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Dairy Exporters Concerned At Slow Geneva Progress

19 JULY 2005


The Global Dairy Alliance1 (GDA) has again urged negotiators to take up the challenge of eliminating distortions in international agricultural trade, as drafting commences in Geneva of the 'First Approximations' paper for the Doha Development Round.

"We have been deeply concerned at the limited progress in the agriculture negotiations, said Osvaldo Cappellini, Chair of the Global Dairy Alliance.

"Leadership from the very top is essential if the world is to see progress in these key goals. We were therefore heartened by the comments of President Bush and other leaders at the G8 summit, laying down a challenge to eliminate trade-distorting subsidies."

However, Mr Cappellini urged that unless these broad statements are translated rapidly into action by negotiators in the WTO Doha Development Round, they are a waste of breath and the Doha Round will be a failure.

"For too long export subsidies, domestic support schemes and restricted market access have hindered unsubsidised dairy producers exposed to international prices, including many producers in developing countries".

The GDA strongly supports the efforts of negotiators in Geneva to develop an ambitious "First Approximation" by the end of July to serve as a basis to establish modalities at the Ministerial Meeting in Hong Kong in December.

We certainly expect a far more cooperative and positive approach than we have seen in Geneva in the first half of 2005 and there are signs that the G-20 initiatives, tabled at last weeks mini-ministerial meeting in Dalian may lead to progress.

For the GDA the key issues are

* Turning the commitment to eliminate export subsidies into a firm programme with an end date and an implementation schedule

* Achieving tariffs cuts that eliminate "water" and reduce higher tariffs by a much greater proportion than lower tariffs.

* Ensuring that, for any dairy products placed in the sensitive products category, there are substantial compensating improvements in market access.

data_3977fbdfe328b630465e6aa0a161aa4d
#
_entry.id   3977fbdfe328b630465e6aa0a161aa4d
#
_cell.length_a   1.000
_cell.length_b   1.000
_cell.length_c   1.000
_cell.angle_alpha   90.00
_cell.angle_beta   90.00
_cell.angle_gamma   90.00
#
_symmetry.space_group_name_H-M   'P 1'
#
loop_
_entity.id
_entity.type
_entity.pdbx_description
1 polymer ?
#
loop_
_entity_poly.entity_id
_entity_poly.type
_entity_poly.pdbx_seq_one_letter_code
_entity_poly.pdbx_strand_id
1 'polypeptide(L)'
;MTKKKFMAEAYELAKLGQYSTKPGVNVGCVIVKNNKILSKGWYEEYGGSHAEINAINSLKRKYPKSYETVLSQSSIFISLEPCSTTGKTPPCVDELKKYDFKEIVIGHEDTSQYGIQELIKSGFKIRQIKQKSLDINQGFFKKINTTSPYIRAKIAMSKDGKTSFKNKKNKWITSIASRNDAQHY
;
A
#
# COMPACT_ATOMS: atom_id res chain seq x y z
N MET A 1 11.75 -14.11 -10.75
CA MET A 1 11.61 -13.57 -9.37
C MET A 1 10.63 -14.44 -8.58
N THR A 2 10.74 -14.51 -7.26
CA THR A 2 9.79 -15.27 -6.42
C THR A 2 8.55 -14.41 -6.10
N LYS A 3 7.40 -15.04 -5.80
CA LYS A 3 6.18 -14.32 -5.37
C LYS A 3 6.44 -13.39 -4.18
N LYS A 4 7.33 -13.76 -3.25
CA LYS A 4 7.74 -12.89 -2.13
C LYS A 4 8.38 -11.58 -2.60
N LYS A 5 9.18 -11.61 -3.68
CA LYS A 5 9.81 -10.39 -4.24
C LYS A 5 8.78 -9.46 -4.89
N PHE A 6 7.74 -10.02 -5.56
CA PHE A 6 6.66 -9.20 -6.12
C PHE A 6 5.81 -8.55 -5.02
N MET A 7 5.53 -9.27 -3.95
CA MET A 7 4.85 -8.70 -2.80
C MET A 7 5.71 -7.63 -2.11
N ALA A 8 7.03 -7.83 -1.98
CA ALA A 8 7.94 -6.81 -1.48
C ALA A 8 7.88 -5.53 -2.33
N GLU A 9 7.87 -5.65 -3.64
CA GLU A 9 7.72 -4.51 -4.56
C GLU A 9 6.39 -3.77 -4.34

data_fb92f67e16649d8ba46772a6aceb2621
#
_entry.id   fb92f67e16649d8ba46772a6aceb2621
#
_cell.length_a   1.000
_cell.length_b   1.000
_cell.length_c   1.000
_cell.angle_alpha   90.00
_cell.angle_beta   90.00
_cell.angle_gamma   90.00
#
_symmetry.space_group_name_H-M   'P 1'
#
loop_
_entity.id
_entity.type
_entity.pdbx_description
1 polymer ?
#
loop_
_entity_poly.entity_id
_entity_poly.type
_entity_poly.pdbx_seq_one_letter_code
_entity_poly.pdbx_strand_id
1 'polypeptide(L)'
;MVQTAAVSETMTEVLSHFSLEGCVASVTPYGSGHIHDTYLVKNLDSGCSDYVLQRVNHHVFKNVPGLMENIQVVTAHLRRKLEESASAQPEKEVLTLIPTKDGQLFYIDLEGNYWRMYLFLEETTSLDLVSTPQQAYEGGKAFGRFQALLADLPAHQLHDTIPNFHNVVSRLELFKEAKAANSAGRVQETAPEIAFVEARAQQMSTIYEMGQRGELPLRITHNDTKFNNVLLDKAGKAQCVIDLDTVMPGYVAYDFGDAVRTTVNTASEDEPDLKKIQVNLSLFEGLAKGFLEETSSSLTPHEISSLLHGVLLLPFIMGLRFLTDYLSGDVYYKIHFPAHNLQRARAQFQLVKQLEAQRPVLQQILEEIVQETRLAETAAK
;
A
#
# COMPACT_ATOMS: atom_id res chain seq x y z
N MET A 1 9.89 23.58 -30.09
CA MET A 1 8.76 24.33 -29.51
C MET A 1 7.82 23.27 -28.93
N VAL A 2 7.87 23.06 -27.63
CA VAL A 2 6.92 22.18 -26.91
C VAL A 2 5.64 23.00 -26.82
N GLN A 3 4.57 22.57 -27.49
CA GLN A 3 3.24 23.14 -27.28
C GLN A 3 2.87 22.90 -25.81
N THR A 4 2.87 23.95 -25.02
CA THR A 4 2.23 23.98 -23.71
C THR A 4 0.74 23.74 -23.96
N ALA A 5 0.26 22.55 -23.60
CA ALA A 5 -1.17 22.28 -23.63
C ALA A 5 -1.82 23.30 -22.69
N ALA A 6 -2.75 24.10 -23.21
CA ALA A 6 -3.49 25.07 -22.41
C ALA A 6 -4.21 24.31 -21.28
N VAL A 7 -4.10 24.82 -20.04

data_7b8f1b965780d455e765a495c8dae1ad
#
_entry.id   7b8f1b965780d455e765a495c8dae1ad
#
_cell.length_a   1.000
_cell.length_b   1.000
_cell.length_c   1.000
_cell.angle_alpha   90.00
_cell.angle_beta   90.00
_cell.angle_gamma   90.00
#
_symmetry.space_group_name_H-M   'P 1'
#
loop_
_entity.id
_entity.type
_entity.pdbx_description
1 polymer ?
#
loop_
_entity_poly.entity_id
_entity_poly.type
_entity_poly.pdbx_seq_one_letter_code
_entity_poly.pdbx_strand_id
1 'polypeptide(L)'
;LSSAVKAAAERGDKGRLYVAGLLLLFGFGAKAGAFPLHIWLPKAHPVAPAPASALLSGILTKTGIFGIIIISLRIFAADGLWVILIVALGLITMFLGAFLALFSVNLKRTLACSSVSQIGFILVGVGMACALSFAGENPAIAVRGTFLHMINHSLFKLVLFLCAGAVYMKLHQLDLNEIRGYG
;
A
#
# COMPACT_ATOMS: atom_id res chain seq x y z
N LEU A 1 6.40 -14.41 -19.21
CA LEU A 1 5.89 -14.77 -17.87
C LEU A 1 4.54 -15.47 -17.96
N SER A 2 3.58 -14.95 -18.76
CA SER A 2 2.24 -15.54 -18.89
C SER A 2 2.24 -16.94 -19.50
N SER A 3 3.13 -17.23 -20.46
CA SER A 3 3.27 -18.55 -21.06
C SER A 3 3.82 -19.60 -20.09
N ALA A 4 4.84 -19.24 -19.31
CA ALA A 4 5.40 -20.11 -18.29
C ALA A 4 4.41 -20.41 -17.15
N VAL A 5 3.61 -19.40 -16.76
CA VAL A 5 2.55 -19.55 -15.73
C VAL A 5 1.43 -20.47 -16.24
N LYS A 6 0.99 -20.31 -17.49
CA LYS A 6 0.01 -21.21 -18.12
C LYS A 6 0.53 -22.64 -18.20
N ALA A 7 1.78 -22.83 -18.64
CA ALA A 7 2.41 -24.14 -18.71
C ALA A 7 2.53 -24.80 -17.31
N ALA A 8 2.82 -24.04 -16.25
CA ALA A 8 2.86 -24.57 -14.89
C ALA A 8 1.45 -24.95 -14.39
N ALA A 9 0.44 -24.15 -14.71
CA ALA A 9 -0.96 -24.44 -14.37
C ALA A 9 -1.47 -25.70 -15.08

Also of importance for GDA members are caps on product-specific domestic support; limits on the flexibility applied to "special products", and limiting the intrusion of Geographic indications into international dairy trade.

Visit www.globaldairyalliance.org for updates

Footnote1 The Global Dairy Alliance (GDA) represents the dairy industry of the world's main non-subsidised exporting nations: Argentina, Australia, Brazil, Chile, New Zealand and Uruguay.


Global Dairy Alliance - Battling the Tariffs

The Global Dairy Alliance includes the dairy industries of Argentina, Australia, Brazil, Chile, New Zealand and Uruguay.

The Alliance represents more than 1.5 million dairy farmers, 60 billion litres of milk production annually and a majority of world dairy trade .

The dairy sector is one of the most heavily subsidized and distorted sectors in global agricultural trade. Average government support for dairy production within the OECD is over 46 per cent.

Subsidies, particularly those paid on exports, also heavily influence world dairy prices and the livelihoods of dairy farmers worldwide. Five years after full implementation of the Uruguay Round, the European Union can still spend over 2 Billion Euros annually to subsidize the sale of dairy products into world markets.

Other examples of how some nations limit free market access, depress farmers' milk prices in other countries, and reduce returns for some of the world's poorest dairy farmers include

* Dairy tariffs are among the highest in the world, with many tariffs in key developed markets being well over 100%

* The tariff on butter in Japan is more than 500%

* Dairy tariffs in Canada are between 200% and 300%

* EU cheese quotas limit imports to around 100,000 tonnes in a market of 7 million tonnes

* Fortnightly decisions made by EU officials on export subsidies have negative repercussions on the incomes of dairy farmers throughout the world.

The GDA seeks

* Elimination of all export subsidies within three years

* Strong disciplines on the use of food aid and all other export competition policies (such as export credits)

* Substantial, progressive improvements in market access for dairy products leading ultimately to the elimination of all dairy product tariffs and tariff quotas

* Progressive elimination of all trade-distorting domestic subsidies in developed countries.

- ENDS -

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